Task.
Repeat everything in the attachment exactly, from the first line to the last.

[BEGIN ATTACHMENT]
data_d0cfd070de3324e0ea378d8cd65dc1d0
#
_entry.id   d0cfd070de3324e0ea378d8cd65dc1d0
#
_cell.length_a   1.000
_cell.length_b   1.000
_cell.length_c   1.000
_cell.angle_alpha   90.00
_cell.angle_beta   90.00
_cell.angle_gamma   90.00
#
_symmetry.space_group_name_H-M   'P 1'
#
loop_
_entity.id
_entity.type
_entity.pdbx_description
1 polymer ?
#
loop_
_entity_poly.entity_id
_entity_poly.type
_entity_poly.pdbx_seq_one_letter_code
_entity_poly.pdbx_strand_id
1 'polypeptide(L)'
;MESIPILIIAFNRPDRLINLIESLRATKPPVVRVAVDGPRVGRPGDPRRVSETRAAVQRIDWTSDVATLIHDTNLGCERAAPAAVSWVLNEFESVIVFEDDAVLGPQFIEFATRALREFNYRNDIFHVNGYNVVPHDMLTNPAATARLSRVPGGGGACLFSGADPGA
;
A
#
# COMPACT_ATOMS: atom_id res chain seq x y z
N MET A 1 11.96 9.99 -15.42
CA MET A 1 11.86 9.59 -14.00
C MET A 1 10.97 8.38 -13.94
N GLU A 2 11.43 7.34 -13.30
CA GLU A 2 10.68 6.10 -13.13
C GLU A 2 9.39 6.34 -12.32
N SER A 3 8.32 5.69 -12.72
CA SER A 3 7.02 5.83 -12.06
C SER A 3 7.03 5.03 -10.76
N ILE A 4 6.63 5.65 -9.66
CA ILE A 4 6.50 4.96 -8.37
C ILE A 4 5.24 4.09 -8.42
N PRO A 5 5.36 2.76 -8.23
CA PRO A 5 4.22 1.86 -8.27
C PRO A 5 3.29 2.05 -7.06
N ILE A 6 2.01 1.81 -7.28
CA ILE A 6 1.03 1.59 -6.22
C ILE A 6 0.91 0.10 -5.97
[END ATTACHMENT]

data_d0cfd070de3324e0ea378d8cd65dc1d0
#
_entry.id   d0cfd070de3324e0ea378d8cd65dc1d0
#
_cell.length_a   1.000
_cell.length_b   1.000
_cell.length_c   1.000
_cell.angle_alpha   90.00
_cell.angle_beta   90.00
_cell.angle_gamma   90.00
#
_symmetry.space_group_name_H-M   'P 1'
#
loop_
_entity.id
_entity.type
_entity.pdbx_description
1 polymer ?
#
loop_
_entity_poly.entity_id
_entity_poly.type
_entity_poly.pdbx_seq_one_letter_code
_entity_poly.pdbx_strand_id
1 'polypeptide(L)'
;MESIPILIIAFNRPDRLINLIESLRATKPPVVRVAVDGPRVGRPGDPRRVSETRAAVQRIDWTSDVATLIHDTNLGCERAAPAAVSWVLNEFESVIVFEDDAVLGPQFIEFATRALREFNYRNDIFHVNGYNVVPHDMLTNPAATARLSRVPGGGGACLFSGADPGA
;
A
#
# COMPACT_ATOMS: atom_id res chain seq x y z
N MET A 1 11.96 9.99 -15.42
CA MET A 1 11.86 9.59 -14.00
C MET A 1 10.97 8.38 -13.94
N GLU A 2 11.43 7.34 -13.30
CA GLU A 2 10.68 6.10 -13.13
C GLU A 2 9.39 6.34 -12.32
N SER A 3 8.32 5.69 -12.72
CA SER A 3 7.02 5.83 -12.06
C SER A 3 7.03 5.03 -10.76
N ILE A 4 6.63 5.65 -9.66
CA ILE A 4 6.50 4.96 -8.37
C ILE A 4 5.24 4.09 -8.42
N PRO A 5 5.36 2.76 -8.23
CA PRO A 5 4.22 1.86 -8.27
C PRO A 5 3.29 2.05 -7.06
N ILE A 6 2.01 1.81 -7.28
CA ILE A 6 1.03 1.59 -6.22
C ILE A 6 0.91 0.10 -5.97